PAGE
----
Collections: Decorative Arts: Side Chair

  • 1st Floor
    Arts of Africa, Steinberg Family Sculpture Garden
  • 2nd Floor
    Arts of Asia and the Islamic World
  • 3rd Floor
    Egyptian Art, European Paintings
  • 4th Floor
    Contemporary Art, Decorative Arts, Elizabeth A. Sackler Center for Feminist Art
  • 5th Floor
    Luce Center for American Art

On View: Relief of a Royal Face

Several details indicate that this fragmentary head represents a king. The long back of the headdress and the side pieces that almost encirc...

Hiroshige's One Hundred Famous Views of Edo

Hiroshige's 118 woodblock landscape and genre scenes of mid-nineteenth-century Tokyo, is one of the greatest achievements of Japanese art.

    On View: Reliquary Guardian Figure (Eyema-o-Byeri)

    These five artworks from throughout the African continent display the range of approaches artists have taken to figur...


    Want to add this object to a set? Please join the Posse, or log in.


    83.157_SL1.jpg 83.157a-b_bw.jpg

    Side Chair

    • Designer: Frank Lloyd Wright, American, 1867-1959
    • Medium: Oak, upholstery
    • Place Manufactured: Oak Park, Illinois, United States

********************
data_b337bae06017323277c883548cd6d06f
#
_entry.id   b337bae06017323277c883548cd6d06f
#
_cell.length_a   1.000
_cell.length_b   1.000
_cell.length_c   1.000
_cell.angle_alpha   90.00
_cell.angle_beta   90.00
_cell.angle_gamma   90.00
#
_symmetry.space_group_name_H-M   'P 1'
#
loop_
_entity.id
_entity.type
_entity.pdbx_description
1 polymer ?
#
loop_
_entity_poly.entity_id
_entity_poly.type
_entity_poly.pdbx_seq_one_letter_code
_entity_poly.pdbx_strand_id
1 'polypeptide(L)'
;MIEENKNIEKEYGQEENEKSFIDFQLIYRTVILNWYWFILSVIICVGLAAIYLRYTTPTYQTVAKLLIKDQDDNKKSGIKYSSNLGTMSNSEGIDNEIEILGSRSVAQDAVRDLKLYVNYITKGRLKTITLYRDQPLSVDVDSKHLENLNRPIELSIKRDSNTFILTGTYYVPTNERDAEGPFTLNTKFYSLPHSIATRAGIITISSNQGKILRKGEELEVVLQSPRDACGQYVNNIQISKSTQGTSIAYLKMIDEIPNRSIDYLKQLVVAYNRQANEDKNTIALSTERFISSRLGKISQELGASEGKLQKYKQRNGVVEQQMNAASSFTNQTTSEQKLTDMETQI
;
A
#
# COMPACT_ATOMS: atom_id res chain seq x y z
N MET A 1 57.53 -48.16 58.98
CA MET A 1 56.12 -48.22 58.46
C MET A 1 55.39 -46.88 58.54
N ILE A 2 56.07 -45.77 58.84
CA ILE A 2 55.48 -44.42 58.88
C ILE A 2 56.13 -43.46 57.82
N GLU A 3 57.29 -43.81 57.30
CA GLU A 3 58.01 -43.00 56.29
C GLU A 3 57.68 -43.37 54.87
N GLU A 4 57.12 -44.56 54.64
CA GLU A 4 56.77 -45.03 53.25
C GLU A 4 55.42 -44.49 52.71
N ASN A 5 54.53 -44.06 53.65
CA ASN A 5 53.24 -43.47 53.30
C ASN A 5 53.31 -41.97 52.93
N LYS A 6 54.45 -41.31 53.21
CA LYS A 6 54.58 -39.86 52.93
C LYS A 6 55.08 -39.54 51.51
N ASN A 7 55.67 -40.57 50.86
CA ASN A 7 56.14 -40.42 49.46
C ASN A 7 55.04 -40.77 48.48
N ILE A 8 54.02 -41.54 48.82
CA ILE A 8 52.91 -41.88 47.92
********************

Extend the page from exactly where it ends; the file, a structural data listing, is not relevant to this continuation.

• Dates: 1904
    • Dimensions: 40 1/8 x 14 3/4 x 18 1/2in. (101.9 x 37.5 x 47cm) Seat height: 17 in. (43.2 cm)  (show scale)
    • Markings: no marks
    • Signature: no signature
    • Inscriptions: no inscriptions
    • Collections:Decorative Arts
    • Museum Location: This item is on view in American Identities: A New Look, Modern Life, 5th Floor
    • Accession Number: 83.157a-b
    • Credit Line: Designated Purchase Fund
    • Rights Statement: Creative Commons-BY
    • Caption: Frank Lloyd Wright (American, 1867-1959). Side Chair, 1904. Oak, upholstery, 40 1/8 x 14 3/4 x 18 1/2in. (101.9 x 37.5 x 47cm). Brooklyn Museum, Designated Purchase Fund, 83.157a-b. Creative Commons-BY
    • Image: overall, 83.157_SL1.jpg. Brooklyn Museum photograph